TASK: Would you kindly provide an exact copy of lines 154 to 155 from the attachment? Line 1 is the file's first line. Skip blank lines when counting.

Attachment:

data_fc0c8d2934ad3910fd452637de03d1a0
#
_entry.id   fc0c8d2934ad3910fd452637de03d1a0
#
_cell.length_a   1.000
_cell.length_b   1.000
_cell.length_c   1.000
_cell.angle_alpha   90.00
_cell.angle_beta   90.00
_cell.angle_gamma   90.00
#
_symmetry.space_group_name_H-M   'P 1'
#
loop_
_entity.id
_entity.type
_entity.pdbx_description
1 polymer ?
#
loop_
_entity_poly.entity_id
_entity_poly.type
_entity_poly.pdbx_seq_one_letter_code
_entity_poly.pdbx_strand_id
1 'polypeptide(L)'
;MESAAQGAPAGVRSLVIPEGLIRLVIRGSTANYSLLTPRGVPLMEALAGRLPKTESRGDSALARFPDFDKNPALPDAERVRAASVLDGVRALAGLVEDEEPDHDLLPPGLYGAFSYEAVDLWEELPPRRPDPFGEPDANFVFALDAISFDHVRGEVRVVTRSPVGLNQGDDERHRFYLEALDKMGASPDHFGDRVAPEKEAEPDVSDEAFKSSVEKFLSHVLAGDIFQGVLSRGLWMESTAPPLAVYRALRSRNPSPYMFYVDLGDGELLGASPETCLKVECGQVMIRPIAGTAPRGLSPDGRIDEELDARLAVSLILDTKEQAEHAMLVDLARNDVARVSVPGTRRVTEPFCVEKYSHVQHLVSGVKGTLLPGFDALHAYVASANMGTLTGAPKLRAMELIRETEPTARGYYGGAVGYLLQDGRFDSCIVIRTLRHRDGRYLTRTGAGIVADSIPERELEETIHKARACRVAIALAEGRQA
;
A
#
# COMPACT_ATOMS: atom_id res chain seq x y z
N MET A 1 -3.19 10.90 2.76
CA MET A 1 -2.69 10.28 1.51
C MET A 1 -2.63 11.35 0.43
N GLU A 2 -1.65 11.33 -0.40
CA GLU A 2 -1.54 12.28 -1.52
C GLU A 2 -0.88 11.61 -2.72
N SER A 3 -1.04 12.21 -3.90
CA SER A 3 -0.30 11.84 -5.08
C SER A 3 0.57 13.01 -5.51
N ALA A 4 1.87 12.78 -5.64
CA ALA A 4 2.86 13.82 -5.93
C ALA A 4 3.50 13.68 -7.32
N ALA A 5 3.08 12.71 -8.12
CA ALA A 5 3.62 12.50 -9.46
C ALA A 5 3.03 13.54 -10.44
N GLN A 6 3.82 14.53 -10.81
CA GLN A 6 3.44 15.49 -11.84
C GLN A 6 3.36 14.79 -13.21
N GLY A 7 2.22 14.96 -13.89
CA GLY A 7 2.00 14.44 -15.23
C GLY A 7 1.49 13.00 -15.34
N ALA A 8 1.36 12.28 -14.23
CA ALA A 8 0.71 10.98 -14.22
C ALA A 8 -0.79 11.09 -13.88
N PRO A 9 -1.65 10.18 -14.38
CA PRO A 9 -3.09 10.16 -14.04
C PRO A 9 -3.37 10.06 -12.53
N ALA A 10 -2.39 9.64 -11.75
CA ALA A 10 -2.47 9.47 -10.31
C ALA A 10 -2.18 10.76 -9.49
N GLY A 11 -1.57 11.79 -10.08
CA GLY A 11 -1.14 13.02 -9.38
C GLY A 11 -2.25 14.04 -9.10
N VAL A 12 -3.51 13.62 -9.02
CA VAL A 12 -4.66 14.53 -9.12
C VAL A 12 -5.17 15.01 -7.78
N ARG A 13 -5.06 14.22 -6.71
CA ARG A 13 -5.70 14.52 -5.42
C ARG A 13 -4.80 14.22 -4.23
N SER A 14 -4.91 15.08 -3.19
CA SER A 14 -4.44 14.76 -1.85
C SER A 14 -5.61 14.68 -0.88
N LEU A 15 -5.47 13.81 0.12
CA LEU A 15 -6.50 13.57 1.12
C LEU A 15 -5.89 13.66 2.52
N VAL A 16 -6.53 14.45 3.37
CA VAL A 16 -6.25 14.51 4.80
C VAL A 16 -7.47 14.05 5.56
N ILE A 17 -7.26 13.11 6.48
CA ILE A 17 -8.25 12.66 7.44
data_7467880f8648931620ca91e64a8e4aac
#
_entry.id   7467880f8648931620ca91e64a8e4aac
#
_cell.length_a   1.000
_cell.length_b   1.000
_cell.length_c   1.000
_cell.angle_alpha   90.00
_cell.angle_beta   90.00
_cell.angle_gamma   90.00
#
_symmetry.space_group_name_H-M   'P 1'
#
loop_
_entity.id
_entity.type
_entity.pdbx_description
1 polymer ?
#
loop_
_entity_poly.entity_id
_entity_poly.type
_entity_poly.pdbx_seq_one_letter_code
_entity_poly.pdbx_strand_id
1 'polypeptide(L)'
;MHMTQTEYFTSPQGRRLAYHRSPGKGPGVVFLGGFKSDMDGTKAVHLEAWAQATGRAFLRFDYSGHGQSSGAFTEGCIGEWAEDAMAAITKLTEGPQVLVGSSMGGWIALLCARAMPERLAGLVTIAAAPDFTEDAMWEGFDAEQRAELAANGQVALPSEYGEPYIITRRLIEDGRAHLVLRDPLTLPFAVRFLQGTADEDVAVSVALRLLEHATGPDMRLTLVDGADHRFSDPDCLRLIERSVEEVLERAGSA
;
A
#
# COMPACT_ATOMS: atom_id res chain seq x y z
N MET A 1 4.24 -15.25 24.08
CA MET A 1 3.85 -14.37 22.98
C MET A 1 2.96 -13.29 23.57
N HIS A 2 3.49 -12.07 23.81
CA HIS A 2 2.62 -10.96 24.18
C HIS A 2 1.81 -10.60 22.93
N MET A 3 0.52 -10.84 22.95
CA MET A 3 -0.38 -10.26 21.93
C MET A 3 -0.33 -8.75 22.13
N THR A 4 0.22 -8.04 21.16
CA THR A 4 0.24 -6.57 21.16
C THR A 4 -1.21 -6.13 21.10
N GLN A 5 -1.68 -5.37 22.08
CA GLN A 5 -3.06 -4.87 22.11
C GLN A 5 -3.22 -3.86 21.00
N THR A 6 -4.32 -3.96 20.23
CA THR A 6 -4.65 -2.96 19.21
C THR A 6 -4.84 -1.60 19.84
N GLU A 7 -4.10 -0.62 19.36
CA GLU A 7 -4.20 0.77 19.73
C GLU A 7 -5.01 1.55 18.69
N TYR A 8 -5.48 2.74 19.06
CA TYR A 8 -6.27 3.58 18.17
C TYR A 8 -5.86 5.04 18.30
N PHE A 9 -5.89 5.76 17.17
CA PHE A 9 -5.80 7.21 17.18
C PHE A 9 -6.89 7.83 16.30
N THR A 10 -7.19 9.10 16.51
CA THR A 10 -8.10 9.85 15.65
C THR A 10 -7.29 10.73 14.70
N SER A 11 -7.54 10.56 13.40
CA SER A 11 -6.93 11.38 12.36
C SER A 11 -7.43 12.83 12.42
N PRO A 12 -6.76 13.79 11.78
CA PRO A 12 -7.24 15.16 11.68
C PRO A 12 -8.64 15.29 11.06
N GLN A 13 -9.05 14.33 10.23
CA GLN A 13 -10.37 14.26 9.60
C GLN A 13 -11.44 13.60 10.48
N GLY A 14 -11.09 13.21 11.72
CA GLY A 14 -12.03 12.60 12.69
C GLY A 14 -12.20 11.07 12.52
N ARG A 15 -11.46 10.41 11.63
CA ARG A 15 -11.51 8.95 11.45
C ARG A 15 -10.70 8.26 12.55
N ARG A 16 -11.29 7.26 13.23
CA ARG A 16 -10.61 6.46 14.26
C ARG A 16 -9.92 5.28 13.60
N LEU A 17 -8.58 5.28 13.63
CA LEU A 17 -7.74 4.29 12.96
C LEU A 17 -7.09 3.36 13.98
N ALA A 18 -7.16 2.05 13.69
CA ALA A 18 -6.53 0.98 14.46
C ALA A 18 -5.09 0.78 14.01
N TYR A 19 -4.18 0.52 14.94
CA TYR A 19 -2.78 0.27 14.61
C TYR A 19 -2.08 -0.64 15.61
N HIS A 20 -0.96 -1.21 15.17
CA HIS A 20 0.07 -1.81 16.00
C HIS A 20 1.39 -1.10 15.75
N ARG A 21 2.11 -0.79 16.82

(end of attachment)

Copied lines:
CA ARG A 15 -11.51 8.95 11.45
C ARG A 15 -10.70 8.26 12.55